Over the years I have seen over a hundred pantomimes - oh yes I have - and whether that is just total lunacy or not I couldn't say. One thing I can say though is that this evening's production of Aladdin by First Family Entertainment at Manchester's Opera House goes straight into my all-time top 10. It doesn't hit the jackpot sadly, but nevertheless is still one of the best and most traditional family pantos I have seen.


I would love to credit the designers here but cannot find them in the programme unfortunately. The sets were absolutely fabulous, and along with some of the best costumes I have seen made a gloriously colourful spectacle. The only set I thought extremely weak in comparison with the rest was using a curtain to represent the entrance to the cave, and the boulder, which needs to be moved by the magic words, 'Open Sesame' was painted onto the material. Extremely lame when everything else was so well designed and detailed.


The whole company of performers truly embodied the panto spirit, although I would have liked to have seen the audience a little more involved than they were. I admit that this is difficult in the Opera House, a building not designed for audience participation; but perhaps sweets or an empty bucket of water could have been thrown, or a singing competition between the three seating levels, etc.. A camera and screen were there before the show started and during the interval, filming the audience and playing it back on the screen inviting us to wave and be silly, which seemed to please most, but this idea of audience involvement sadly was not really continued into the show.


It was, though, age appropriate and with plenty of silly jokes and comedy chases for the little ones, and the odd bit here and then for the mums and dads to sneer at, it was excellently balanced. I would also have liked to have seen a couple more of the traditional routines associated with panto included. And since this was a show without a Principal Boy, then the 'Behind You' routines, or Wishee-Washee asking the audience to look after something for him, or other traditional favourites should have been included.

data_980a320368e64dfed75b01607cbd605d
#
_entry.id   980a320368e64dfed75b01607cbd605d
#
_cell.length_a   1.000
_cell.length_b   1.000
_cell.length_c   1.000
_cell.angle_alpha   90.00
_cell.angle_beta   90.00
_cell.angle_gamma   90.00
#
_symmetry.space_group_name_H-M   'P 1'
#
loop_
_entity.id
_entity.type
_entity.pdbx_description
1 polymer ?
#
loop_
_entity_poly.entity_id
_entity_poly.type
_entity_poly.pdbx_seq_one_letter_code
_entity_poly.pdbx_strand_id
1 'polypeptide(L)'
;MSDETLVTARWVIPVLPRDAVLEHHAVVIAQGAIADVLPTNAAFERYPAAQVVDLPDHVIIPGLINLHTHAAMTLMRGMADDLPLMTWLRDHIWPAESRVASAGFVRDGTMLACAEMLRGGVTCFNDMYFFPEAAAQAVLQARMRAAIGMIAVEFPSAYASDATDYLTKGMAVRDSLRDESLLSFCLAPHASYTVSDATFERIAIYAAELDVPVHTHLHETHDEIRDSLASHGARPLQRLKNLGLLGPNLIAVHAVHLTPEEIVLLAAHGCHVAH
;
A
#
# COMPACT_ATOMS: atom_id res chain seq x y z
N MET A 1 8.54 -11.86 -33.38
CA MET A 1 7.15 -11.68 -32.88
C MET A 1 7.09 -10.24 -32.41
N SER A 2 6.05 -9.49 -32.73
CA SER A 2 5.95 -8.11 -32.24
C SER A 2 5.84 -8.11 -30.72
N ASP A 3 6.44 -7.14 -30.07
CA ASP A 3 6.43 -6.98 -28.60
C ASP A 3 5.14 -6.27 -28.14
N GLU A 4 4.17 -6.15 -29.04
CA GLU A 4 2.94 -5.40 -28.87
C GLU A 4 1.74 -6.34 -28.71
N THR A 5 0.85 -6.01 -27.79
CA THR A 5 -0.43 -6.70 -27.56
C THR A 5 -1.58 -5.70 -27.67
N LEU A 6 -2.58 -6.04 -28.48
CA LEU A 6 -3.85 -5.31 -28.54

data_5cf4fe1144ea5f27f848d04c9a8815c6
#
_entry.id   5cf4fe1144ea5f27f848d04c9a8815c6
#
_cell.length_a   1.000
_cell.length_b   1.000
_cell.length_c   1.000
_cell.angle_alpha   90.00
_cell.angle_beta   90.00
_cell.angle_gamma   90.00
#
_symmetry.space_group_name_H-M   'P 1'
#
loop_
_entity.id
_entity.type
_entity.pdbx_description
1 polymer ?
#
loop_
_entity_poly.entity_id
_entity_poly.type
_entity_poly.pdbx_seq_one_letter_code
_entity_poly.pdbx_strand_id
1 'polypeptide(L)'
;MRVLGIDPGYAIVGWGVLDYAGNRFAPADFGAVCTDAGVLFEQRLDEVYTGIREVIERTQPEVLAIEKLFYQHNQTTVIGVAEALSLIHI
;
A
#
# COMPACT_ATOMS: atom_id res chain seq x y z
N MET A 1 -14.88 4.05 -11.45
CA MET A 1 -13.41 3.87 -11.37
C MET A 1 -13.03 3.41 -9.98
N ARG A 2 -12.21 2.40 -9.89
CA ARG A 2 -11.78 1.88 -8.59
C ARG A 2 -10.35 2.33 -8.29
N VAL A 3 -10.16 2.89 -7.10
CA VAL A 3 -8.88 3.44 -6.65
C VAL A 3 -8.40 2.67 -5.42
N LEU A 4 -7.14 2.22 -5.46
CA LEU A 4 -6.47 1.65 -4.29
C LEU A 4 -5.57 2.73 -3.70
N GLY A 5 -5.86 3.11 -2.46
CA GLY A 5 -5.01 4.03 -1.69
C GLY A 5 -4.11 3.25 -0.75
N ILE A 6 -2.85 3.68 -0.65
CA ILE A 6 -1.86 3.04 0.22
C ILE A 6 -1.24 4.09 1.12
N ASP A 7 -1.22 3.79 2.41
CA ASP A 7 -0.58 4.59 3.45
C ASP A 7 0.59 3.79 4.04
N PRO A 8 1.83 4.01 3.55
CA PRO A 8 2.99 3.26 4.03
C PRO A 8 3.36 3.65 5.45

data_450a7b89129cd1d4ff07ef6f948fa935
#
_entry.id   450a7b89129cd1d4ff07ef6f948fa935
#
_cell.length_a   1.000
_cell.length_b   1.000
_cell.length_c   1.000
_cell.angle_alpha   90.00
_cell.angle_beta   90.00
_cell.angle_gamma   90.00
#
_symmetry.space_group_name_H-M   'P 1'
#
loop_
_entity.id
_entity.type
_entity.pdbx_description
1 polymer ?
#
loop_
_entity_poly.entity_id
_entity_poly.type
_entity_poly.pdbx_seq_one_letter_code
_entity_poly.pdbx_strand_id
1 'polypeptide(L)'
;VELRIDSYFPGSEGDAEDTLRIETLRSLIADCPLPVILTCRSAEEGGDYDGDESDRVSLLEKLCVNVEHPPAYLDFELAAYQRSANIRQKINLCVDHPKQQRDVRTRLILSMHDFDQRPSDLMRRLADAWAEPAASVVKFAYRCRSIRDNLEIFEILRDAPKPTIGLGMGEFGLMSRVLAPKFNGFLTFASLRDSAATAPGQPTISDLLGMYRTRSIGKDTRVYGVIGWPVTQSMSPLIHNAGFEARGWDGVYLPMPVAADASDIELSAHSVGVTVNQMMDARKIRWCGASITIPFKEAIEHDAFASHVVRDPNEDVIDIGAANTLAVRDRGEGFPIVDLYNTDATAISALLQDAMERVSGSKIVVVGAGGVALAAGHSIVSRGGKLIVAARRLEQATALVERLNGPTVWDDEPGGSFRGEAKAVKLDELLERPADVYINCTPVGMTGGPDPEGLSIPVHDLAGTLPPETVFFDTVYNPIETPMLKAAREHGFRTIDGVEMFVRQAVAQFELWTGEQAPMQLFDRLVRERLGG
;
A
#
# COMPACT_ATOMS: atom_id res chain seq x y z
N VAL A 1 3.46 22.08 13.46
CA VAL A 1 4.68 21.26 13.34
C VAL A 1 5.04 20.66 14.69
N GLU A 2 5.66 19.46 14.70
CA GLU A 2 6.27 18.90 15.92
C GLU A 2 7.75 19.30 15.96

The production was written and directed by Dame Widow Twankey herself, Eric Potts. The directing was good, although I would have liked to have seen Princess Jasmine do more, her part was very small and her singing too quiet. And I really applaud the idea of using local juvenile dancers (I don't know which of the two teams performed this evening), but again, they were very underused and overshadowed by the 8 adult dancers. that was such a pity.


His Dame however was wonderful. Butch with a touch of feyness; lascivious when required to be but never too much and always kept that element of fun foremost. Sherrie Hewson played The Genie Of The Ring with a touch of the commoner and resignation, whilst Joe Speare's Genie Of The Lamp was imperious and sonorous. Neil Henry was an amiable Wishee-Washee whose magic tricks delighted; Michael Remick was excellent as the aging and slightly doting and daft Emperor; whilst Phil Holden made a lovely half to what should have been a double act.. playing PC Pong. (PC Ping was nowhere in sight however - thus missing out on some excellent comedy and adding so much to the show... oh well....!)


Eye-candy and love interest Princess Jasmine was played by Claire-Marie Hall, and Aladdin (who should have been a girl) was played ably and amiably by Ben Adams. John Thompson though, almost stole the show with his Abanazer. His wonderful stage presence, lovely facial expressions and beautiful deep voice (not to mention his lovely black and gold costume) made my eyes stay on him whenever he was on stage. Perhaps he wasn't really quite evil enough, but we all booed him anyway.


The music, under the direction of Steve Price was solid, secure and the songs well chosen. Choreography, by Kerry Newcombe was good, but didn't have the sparkle, pizzazz and indeed level of difficulty to increase the spectacle that I would have thought 8 professional dancers could have pulled off, and as already mentioned, the youngsters needed more to do, and not to be being pushed to the back all the time.


Maybe I am nit-picking, and being uber-critical, since most of these things didn't really seem to matter too much as the cast were given a rousing applause at the end and, watching the children seated around me, all were totally involved and loving every minute. And, that, after all, is the name of the game, pleasing the children!


This traditional fayre is playing at The Opera House until January 8th, and in Greater Manchester you really cannot get better than this.





Reviewer: Mark Dee

Reviewed: 13th December 2016

North West End Rating: ★★★★


Photo: Phil Tragen